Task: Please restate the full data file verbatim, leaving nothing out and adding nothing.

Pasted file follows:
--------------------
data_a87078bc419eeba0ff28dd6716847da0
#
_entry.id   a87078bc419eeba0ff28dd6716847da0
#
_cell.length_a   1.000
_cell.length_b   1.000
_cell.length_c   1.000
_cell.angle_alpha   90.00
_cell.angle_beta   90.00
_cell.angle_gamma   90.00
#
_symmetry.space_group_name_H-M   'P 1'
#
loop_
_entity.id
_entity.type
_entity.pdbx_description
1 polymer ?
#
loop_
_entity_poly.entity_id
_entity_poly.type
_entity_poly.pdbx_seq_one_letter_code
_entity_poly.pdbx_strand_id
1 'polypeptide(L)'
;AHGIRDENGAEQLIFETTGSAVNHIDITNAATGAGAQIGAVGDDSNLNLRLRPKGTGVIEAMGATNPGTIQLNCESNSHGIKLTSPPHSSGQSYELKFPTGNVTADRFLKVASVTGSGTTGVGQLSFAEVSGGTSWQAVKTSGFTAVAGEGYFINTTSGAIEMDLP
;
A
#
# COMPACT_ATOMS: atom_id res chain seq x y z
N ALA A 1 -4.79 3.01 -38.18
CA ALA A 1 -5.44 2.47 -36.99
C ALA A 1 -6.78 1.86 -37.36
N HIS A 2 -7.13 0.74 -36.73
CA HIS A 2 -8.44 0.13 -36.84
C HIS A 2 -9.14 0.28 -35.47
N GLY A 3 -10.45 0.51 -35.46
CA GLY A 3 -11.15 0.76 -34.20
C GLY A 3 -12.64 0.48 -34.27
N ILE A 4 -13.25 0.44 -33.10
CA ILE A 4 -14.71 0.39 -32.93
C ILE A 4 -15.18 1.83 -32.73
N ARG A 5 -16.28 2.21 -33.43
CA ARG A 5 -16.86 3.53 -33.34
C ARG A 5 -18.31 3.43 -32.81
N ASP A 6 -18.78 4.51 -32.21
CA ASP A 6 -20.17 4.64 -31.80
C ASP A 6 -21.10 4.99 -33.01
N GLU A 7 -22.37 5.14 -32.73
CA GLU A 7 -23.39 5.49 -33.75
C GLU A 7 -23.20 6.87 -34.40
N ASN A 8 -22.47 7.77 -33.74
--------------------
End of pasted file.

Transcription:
data_a87078bc419eeba0ff28dd6716847da0
#
_entry.id   a87078bc419eeba0ff28dd6716847da0
#
_cell.length_a   1.000
_cell.length_b   1.000
_cell.length_c   1.000
_cell.angle_alpha   90.00
_cell.angle_beta   90.00
_cell.angle_gamma   90.00
#
_symmetry.space_group_name_H-M   'P 1'
#
loop_
_entity.id
_entity.type
_entity.pdbx_description
1 polymer ?
#
loop_
_entity_poly.entity_id
_entity_poly.type
_entity_poly.pdbx_seq_one_letter_code
_entity_poly.pdbx_strand_id
1 'polypeptide(L)'
;AHGIRDENGAEQLIFETTGSAVNHIDITNAATGAGAQIGAVGDDSNLNLRLRPKGTGVIEAMGATNPGTIQLNCESNSHGIKLTSPPHSSGQSYELKFPTGNVTADRFLKVASVTGSGTTGVGQLSFAEVSGGTSWQAVKTSGFTAVAGEGYFINTTSGAIEMDLP
;
A
#
# COMPACT_ATOMS: atom_id res chain seq x y z
N ALA A 1 -4.79 3.01 -38.18
CA ALA A 1 -5.44 2.47 -36.99
C ALA A 1 -6.78 1.86 -37.36
N HIS A 2 -7.13 0.74 -36.73
CA HIS A 2 -8.44 0.13 -36.84
C HIS A 2 -9.14 0.28 -35.47
N GLY A 3 -10.45 0.51 -35.46
CA GLY A 3 -11.15 0.76 -34.20
C GLY A 3 -12.64 0.48 -34.27
N ILE A 4 -13.25 0.44 -33.10
CA ILE A 4 -14.71 0.39 -32.93
C ILE A 4 -15.18 1.83 -32.73
N ARG A 5 -16.28 2.21 -33.43
CA ARG A 5 -16.86 3.53 -33.34
C ARG A 5 -18.31 3.43 -32.81
N ASP A 6 -18.78 4.51 -32.21
CA ASP A 6 -20.17 4.64 -31.80
C ASP A 6 -21.10 4.99 -33.01
N GLU A 7 -22.37 5.14 -32.73
CA GLU A 7 -23.39 5.49 -33.75
C GLU A 7 -23.20 6.87 -34.40
N ASN A 8 -22.47 7.77 -33.74